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Inside the Rare Meeting of North Korea’s Communist Elite

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North Korea holds its Workers’ Party Congress on Friday — the first time this apex political meeting has happened since 1980. It brings together Kim Jong Un and the reclusive state’s governing elite, and security is tight: movement in and out of the capital, Pyongyang, has been restricted, while inspections and property sweeps have been ramped up, according to local media. There are also persistent rumors that a fifth nuclear test may sprinkle a little shock and awe over proceedings.

Here’s what you need to know:

What’s it all about?
The Workers’ Party Congress is a gathering of all the people of influence in North Korea, including delegates and observers elected at lower-level party meetings around the country. The meeting sets out the direction and priorities of this nation of 25 million over the next five to 10 years. It can also amend the Workers’ Party charter, which lays out how the organization is structured and how it relates to the different organs of state.

But above all, it’s a backslapping exercise for party bigwigs to boast about recent achievements and to lavish praise on Kim, the Supreme Leader. Reports from the China–North Korea border indicate that a trove of luxury goods have been smuggled in to divide up amongst attendees as gifts.

“They do political choreography very well,” says John Delury, associate professor of East Asian studies at Yonsei University’s Graduate School of International Studies in Seoul. “And it will be impressive at least for their own people in North Korea.”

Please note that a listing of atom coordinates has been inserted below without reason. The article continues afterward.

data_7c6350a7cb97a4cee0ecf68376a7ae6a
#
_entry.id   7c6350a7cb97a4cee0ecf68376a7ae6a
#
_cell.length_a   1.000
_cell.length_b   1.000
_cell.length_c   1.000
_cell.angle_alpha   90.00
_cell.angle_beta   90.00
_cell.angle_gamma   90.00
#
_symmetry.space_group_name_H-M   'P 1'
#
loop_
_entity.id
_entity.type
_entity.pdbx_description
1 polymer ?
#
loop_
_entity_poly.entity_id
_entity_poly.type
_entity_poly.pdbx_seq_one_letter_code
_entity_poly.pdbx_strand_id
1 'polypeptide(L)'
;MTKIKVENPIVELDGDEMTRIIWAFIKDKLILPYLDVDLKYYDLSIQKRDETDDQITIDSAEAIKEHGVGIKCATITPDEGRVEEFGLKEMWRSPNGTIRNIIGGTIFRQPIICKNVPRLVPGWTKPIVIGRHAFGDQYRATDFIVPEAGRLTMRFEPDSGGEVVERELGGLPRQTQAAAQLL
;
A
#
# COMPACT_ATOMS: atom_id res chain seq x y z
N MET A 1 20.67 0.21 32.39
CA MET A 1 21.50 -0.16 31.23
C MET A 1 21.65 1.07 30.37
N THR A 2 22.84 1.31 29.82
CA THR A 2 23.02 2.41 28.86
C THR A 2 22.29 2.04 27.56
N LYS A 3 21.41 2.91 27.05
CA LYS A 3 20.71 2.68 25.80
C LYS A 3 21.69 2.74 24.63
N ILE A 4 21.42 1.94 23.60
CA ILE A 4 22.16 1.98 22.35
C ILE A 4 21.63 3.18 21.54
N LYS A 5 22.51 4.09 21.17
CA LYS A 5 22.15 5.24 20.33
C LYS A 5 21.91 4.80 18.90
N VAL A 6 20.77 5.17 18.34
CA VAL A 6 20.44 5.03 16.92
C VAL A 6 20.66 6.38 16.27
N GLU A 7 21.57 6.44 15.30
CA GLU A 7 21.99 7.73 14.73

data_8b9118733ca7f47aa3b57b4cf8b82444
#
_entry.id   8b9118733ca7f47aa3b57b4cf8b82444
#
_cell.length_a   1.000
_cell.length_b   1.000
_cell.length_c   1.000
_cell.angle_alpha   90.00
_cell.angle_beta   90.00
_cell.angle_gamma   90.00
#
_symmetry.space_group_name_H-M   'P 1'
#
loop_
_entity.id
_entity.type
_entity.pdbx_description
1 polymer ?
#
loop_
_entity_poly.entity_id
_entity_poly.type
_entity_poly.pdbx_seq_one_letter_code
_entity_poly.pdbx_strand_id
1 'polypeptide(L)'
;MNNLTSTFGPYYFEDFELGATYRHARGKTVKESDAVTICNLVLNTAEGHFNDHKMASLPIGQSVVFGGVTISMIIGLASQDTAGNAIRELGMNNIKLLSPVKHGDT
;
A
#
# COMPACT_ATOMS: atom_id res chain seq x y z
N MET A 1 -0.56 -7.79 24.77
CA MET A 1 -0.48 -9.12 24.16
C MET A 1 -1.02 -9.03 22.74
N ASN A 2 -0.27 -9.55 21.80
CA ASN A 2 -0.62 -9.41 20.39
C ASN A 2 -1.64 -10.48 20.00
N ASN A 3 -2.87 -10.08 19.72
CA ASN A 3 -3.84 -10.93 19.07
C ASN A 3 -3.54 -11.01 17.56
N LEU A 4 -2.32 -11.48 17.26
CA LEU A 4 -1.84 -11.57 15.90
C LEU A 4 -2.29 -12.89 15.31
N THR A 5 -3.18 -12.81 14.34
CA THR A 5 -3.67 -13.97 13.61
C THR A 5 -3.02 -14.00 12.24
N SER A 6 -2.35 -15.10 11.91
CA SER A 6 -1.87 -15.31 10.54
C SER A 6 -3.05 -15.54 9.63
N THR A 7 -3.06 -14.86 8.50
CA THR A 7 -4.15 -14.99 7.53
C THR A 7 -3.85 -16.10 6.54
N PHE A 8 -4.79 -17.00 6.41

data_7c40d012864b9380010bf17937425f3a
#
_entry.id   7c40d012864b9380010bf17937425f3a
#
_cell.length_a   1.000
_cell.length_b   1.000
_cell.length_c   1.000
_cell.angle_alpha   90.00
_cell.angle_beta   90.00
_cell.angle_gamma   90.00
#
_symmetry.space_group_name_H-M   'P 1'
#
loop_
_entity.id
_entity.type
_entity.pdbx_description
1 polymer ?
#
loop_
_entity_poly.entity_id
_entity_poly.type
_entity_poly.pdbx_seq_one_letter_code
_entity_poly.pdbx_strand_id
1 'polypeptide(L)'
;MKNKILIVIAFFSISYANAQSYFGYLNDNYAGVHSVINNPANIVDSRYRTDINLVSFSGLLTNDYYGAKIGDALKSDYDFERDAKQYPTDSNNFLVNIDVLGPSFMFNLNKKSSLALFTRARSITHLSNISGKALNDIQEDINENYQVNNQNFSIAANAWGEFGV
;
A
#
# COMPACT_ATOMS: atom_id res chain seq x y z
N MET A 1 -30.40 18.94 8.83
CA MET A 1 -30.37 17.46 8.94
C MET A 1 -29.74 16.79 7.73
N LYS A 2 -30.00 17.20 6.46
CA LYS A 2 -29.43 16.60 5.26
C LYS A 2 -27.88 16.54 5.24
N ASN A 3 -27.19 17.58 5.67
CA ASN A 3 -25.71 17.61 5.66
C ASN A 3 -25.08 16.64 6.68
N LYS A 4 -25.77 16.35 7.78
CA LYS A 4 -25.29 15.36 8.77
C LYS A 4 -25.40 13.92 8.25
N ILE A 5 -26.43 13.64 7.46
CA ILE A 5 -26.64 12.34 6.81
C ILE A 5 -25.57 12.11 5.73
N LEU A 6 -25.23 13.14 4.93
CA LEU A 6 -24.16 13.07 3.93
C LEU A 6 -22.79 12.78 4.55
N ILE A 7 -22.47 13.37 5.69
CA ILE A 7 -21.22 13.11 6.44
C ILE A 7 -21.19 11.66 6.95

Why now?
Kim hadn’t even been born the last time North Korea held a Workers’ Party Congress, and this gathering is very much about cementing his personal authority over the state. It also comes at a time when North Korea is moving back toward what the leadership would like to consider stability.

The 1990s brought a series of existential crises for North Korea: starting with the fall of the Soviet Union and other European socialist nations, then the death of founding father Kim Il Sung in 1994, and not least a horrific famine that claimed up to 3 million lives and hit a nadir in 1997. All this had Pyongyang “operating in crisis-management mode,” says Daniel Pinkston, lecturer in international relations with Troy University in Seoul.

This political angst essentially continued throughout the reign of Kim Jong Il to when his son Kim Jong Un took over four years ago. Since then, adds Pinkston, “there’s been a learning process and they want to return things to ‘normal.’”

Of course, you wouldn’t bet against the looming presidential elections in both South Korea and the U.S. also figuring in the choice of timing.

What’s the significance?
There’s unlikely to be any grand policy shift unveiled. However, a host of personnel changes are expected — both from the necessity of replacing aging comrades, as well as to reward figures deemed especially loyal to Kim Jong Un.

Many analysts expect there to be a refocusing on economic priorities — a prospect that would please China, above all, because it would provide Beijing with a platform of engagement and negotiation. Already under Kim, the economy has significantly improved — though by any absolute standards remains woeful. The state has stopped meddling in the market and allowed low-level private enterprise to flourish (albeit taxed and stringently regulated). People no longer appear to be starving in large numbers — although verification of that is difficult — and there are enough cars on the streets of Pyongyang for locals to even refer to “rush hour.”